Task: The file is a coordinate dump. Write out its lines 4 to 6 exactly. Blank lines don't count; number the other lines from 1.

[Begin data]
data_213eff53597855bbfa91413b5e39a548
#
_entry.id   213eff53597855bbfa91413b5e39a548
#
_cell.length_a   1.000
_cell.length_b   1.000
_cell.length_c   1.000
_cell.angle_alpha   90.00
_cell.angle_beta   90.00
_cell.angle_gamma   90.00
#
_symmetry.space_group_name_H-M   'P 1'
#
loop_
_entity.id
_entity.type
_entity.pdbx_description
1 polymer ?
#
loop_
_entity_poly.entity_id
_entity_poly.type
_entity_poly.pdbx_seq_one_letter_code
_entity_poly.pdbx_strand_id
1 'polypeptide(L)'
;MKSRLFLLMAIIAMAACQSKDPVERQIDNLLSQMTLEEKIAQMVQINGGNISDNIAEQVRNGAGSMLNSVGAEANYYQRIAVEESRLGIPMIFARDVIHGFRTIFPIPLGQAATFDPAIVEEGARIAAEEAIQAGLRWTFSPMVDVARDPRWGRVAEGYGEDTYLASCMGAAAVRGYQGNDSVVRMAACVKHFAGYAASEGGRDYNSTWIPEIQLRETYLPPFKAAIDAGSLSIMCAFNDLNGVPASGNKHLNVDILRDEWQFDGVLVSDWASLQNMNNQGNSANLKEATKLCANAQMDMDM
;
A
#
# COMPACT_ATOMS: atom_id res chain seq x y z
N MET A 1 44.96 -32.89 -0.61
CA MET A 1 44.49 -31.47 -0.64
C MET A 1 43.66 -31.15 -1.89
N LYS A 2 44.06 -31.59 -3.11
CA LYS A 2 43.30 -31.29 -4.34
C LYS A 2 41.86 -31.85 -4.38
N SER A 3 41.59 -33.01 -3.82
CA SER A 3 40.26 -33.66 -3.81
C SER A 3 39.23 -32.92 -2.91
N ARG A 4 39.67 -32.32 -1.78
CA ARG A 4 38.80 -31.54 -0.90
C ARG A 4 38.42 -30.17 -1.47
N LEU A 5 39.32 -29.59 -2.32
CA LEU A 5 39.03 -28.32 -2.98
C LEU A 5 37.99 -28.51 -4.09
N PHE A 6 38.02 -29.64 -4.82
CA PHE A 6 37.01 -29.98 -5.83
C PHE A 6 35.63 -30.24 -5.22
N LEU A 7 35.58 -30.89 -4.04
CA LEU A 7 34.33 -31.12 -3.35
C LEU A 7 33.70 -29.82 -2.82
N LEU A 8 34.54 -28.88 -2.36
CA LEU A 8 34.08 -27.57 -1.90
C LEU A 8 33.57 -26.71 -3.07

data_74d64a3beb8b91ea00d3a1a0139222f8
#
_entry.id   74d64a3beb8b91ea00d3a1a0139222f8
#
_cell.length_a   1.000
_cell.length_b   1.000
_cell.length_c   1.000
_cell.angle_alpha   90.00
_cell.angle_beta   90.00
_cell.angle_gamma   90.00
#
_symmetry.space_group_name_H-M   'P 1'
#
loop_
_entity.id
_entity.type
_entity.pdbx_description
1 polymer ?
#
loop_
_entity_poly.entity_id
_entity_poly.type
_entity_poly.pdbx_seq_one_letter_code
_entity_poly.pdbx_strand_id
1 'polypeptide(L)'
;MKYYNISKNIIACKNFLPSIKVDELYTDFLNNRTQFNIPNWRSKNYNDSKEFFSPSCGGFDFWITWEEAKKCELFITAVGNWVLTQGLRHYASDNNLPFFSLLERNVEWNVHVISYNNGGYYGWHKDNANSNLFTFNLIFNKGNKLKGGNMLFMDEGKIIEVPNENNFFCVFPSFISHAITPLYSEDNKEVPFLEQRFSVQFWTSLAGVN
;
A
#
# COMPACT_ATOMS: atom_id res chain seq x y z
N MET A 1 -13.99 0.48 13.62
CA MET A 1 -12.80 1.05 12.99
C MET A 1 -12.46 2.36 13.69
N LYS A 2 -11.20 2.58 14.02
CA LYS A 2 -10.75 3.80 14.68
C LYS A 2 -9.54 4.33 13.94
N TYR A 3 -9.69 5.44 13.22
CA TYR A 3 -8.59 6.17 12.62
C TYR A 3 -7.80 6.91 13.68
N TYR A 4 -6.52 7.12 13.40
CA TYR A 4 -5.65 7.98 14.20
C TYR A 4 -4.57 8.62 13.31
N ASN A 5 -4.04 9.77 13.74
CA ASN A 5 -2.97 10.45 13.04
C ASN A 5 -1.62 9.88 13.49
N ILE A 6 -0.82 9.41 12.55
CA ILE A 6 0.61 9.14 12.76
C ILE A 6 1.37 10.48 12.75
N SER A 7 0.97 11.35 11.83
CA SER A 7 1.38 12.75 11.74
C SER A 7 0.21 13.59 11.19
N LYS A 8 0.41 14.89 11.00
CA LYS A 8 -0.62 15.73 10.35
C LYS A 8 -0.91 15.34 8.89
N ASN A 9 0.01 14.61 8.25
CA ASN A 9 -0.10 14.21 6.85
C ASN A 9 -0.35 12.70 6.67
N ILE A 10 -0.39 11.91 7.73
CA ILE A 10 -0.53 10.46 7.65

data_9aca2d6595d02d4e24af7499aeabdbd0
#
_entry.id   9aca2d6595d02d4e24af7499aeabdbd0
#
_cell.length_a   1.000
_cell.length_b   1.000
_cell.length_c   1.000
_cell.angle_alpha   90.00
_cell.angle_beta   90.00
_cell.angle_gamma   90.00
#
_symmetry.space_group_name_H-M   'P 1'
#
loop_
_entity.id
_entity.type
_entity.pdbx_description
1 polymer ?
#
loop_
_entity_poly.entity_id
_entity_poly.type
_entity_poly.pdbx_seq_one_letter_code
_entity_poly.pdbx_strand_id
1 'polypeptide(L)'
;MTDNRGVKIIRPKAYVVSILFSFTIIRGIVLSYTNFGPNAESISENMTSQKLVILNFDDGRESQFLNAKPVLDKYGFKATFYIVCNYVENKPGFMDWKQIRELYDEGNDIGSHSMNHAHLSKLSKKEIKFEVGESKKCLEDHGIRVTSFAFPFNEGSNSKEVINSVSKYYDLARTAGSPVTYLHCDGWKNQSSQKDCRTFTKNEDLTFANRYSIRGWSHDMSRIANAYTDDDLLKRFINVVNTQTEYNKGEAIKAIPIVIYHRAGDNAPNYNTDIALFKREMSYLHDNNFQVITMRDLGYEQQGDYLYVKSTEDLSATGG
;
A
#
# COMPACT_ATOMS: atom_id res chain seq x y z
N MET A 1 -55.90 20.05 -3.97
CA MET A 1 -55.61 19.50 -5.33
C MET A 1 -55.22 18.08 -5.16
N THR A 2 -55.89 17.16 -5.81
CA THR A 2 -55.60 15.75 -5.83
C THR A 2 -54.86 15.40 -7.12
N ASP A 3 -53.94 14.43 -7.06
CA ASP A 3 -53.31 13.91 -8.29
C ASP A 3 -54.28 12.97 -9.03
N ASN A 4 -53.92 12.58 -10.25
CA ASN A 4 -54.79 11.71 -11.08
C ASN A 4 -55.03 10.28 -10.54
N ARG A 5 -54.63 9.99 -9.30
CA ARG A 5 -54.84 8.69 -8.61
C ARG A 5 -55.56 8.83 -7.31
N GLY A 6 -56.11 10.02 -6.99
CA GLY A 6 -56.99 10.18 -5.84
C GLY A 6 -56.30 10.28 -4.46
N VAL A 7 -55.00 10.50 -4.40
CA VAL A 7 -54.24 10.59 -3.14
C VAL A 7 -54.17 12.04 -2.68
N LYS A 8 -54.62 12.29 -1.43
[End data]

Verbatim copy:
#
_cell.length_a   1.000
_cell.length_b   1.000